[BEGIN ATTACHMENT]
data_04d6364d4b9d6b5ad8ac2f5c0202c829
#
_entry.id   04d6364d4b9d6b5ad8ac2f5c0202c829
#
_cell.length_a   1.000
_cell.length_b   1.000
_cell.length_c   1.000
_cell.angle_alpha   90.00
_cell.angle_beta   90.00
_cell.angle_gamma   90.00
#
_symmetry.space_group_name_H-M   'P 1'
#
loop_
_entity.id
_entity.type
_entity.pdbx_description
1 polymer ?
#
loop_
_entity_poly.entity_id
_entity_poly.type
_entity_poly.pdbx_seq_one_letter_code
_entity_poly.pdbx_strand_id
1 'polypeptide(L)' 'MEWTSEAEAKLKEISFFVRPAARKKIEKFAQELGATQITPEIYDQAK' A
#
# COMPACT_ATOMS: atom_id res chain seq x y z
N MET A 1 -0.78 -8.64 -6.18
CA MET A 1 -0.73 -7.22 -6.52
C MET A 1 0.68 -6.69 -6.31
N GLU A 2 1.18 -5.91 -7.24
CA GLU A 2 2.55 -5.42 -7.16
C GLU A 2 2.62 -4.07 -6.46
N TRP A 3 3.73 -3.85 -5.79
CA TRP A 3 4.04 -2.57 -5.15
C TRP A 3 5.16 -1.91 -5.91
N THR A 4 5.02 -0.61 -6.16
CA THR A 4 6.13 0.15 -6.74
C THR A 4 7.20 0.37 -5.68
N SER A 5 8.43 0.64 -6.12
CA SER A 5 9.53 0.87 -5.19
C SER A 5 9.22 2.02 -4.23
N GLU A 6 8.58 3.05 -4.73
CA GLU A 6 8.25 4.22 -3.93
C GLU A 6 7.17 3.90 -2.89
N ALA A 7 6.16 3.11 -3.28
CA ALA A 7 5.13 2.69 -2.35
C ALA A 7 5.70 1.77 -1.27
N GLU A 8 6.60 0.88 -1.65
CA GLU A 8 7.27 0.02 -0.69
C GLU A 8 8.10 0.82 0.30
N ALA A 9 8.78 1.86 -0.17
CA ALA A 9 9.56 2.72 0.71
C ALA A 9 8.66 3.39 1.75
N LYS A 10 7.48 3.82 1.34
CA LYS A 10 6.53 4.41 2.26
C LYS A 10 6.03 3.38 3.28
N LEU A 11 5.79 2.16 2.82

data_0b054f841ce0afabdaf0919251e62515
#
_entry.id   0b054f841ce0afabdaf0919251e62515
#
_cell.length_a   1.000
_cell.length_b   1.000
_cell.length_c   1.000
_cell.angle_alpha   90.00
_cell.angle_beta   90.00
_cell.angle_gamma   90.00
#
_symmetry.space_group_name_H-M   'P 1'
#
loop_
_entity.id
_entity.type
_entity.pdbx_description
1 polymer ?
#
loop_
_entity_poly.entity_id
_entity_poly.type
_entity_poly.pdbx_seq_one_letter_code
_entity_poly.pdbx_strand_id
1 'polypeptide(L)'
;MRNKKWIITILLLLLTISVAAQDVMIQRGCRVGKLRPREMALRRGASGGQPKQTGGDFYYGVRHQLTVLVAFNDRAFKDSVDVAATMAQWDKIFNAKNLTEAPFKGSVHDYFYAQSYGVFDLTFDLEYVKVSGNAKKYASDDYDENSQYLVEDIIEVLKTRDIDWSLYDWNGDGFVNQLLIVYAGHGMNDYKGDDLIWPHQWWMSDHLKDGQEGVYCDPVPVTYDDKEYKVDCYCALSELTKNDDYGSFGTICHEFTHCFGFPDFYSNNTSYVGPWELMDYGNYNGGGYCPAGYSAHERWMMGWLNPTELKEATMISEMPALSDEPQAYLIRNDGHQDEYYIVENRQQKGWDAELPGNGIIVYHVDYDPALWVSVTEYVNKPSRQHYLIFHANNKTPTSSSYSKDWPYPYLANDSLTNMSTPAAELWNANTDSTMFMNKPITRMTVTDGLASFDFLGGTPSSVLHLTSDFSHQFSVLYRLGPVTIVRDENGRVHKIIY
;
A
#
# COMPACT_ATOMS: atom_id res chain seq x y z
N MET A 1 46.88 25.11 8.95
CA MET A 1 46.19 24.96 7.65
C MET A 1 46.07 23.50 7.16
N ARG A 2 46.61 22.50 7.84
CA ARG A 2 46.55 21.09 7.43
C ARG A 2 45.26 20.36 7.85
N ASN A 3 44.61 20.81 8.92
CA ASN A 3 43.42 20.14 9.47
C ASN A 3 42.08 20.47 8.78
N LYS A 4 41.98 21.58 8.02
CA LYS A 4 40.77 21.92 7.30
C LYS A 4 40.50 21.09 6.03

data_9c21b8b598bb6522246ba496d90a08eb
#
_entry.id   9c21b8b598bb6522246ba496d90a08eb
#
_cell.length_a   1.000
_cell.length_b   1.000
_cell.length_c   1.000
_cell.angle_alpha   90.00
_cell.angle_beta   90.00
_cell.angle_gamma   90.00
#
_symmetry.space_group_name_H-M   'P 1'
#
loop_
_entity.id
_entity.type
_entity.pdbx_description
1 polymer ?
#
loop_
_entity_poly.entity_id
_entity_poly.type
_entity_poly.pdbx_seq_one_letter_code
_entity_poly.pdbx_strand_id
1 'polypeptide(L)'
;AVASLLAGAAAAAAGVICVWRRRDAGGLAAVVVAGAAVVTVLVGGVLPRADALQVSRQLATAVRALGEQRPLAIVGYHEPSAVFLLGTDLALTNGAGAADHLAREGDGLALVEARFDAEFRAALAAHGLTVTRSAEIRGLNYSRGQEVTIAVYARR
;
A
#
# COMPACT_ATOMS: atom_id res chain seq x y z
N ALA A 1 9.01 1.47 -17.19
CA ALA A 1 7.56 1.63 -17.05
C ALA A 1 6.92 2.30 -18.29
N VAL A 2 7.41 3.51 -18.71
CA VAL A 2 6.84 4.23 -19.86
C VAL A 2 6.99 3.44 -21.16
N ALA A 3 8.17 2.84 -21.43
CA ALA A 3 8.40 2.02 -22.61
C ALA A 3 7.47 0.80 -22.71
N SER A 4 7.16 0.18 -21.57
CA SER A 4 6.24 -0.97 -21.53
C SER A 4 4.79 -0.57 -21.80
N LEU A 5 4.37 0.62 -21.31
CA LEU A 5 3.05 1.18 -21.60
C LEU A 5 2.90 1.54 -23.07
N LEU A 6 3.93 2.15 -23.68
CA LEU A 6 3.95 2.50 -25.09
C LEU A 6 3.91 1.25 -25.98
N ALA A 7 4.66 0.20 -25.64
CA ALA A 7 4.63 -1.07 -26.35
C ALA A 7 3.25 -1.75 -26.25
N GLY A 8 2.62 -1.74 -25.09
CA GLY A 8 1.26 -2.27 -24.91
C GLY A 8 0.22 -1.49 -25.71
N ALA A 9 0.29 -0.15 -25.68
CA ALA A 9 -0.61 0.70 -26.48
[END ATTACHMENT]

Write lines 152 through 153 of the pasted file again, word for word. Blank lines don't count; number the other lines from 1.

N GLY A 8 2.62 -1.74 -25.09
CA GLY A 8 1.26 -2.27 -24.91